Men and white Americans suffered disproportionately at various points during the COVID-19 pandemic, despite media and health officials emphasizing the impact of the pandemic on minorities.
Men died at a far higher rate from COVID-19 complications than women during the first year of the COVID-19 pandemic, according to a new report from the National Center for Health Statistics (NCHS). White Americans had a higher death rate than black Americans during the final two months of 2021 as well as so far during October of 2022, according to a new analysis by The Washington Post.
In other words, at the exact same time that Utah and Minnesota were giving BIPOC patients priority access to COVID-19 drugs, white people were dying of COVID at higher rates. https://t.co/OM0iypyIa0
— Aaron Sibarium (@aaronsibarium) October 26, 2022
Despite white death rates surpassing black death rates at certain points in the pandemic, health authorities continued to prioritize non-white patients in their COVID-19 response. During the time period at the end of 2021 when white Americans were dying more frequently than black Americans, states like Utah and Minnesota were granting access to life-saving drugs to non-white patients first.
Utah used a COVID-19 risk calculator to ration monoclonal antibody supplies, according to The Salt Lake Tribune. The calculator granted a patient two points for being of a non-white race, more than the single point given for conditions like heart failure, liver disease or hypertension. Otherwise identical, the calculator could grant an equal risk score for both a 16-year-old black patient and a 60-year-old white patient. The state eventually removed race as a risk factor.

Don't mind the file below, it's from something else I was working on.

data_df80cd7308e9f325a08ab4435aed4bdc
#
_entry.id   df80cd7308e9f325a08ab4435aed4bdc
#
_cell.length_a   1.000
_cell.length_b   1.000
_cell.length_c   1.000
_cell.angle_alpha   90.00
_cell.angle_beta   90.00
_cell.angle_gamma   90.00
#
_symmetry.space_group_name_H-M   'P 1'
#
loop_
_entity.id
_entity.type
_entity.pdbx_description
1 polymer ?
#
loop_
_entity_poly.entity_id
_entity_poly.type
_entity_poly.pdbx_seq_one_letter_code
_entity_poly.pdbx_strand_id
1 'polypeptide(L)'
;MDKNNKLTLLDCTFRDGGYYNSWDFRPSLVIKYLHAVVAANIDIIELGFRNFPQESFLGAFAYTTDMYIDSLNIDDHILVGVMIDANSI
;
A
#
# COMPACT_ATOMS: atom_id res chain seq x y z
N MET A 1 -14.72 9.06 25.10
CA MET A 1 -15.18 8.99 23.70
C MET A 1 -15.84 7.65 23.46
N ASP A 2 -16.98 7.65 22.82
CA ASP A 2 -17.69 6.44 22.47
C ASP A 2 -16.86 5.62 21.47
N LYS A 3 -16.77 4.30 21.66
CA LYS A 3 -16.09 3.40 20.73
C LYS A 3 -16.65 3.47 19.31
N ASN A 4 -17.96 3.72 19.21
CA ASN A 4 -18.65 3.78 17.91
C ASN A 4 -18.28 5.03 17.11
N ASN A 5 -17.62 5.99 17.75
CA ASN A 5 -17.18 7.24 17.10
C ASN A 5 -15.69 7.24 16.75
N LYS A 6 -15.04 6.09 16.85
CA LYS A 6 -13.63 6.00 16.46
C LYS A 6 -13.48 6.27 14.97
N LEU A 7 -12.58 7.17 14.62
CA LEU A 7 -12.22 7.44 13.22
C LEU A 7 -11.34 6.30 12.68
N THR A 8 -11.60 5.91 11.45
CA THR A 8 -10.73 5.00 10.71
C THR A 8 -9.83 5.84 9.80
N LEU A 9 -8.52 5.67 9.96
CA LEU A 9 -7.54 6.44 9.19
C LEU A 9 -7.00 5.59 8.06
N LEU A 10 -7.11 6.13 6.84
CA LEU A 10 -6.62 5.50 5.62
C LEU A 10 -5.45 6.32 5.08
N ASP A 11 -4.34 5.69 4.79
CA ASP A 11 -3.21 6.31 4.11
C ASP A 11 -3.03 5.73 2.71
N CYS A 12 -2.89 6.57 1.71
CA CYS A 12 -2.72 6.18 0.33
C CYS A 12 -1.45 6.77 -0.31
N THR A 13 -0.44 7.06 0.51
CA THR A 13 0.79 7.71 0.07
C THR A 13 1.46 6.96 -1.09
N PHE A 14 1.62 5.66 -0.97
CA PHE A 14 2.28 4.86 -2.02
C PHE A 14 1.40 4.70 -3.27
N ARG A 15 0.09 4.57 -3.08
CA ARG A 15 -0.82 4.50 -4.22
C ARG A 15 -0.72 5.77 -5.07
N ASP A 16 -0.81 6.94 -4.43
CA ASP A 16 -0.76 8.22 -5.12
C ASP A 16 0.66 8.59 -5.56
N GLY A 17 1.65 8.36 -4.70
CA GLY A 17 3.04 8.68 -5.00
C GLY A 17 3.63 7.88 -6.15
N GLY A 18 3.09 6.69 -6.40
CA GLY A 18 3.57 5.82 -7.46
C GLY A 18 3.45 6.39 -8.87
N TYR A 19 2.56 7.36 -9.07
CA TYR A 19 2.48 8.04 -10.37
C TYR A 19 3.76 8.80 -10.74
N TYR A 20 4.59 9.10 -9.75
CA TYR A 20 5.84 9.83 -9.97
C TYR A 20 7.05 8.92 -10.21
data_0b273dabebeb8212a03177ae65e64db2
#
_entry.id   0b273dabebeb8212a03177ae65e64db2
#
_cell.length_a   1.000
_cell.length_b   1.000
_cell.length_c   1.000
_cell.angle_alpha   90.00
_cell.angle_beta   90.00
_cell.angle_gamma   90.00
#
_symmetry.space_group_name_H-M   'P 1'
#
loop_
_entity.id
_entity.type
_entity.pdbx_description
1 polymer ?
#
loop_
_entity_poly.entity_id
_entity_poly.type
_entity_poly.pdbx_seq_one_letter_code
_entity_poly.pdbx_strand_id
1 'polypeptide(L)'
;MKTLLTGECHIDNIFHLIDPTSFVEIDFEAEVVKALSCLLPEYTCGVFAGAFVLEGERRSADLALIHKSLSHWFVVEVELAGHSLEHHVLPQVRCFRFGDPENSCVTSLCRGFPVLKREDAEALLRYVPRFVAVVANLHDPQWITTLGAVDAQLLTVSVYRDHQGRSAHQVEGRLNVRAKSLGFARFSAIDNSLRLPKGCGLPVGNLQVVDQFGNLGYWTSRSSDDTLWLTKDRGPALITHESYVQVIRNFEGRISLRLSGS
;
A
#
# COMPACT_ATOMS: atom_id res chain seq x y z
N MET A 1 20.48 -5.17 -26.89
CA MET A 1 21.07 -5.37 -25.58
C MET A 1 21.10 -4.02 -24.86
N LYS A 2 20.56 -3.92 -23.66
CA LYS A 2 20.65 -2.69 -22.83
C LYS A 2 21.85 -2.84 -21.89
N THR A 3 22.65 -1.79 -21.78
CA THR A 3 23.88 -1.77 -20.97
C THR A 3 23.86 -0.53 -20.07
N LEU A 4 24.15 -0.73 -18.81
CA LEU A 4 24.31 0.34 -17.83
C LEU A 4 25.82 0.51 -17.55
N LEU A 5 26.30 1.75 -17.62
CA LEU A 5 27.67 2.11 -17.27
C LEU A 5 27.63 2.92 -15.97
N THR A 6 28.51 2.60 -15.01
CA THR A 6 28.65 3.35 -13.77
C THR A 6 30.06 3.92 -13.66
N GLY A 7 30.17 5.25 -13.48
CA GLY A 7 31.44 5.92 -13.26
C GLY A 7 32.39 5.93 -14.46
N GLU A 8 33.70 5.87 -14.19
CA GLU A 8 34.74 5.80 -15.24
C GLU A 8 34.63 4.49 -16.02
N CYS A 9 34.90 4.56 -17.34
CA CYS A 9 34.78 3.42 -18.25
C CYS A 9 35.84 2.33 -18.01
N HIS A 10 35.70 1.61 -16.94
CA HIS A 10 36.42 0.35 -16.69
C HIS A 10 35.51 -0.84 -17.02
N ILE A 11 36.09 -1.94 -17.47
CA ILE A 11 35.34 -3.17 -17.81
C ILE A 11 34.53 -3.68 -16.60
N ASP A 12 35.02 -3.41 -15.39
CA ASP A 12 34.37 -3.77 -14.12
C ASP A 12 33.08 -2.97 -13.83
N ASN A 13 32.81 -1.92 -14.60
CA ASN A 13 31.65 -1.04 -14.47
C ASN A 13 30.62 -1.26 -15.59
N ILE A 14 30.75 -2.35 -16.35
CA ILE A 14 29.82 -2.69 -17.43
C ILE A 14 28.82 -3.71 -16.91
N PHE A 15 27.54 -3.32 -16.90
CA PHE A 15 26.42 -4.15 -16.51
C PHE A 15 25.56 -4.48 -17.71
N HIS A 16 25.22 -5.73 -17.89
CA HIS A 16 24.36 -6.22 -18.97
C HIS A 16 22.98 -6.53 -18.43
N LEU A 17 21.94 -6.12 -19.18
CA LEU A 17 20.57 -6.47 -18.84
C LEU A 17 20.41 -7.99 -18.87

In Minnesota, a black 18-year-old patient could be prioritized over a white 64-year-old patient until the system was changed earlier this year.
On the gender front, men were 50% more likely to die from COVID-19 than women in the first year of the pandemic, the NCHS found. The disparity was even higher in large urban areas, where men died at a 78% higher rate. Men tend to have certain medical conditions, such as high blood pressure and diabetes, more frequently than women. These are complicating factors in COVID-19 cases. Men are also more likely to delay medical care, research has shown.
Despite this data, heavy emphasis was put on demographic disparities in COVID-19 outcomes throughout the pandemic by health officials. Dr. Anthony Fauci said the pandemic exposed the “undeniable effects of racism” and President Joe Biden’s administration instructed states to allocate COVID-19 treatments based on race. Stanford researchers argued that the pandemic worsened gender disparities for women and the World Economic Forum claims that the pandemic worsened gender equality.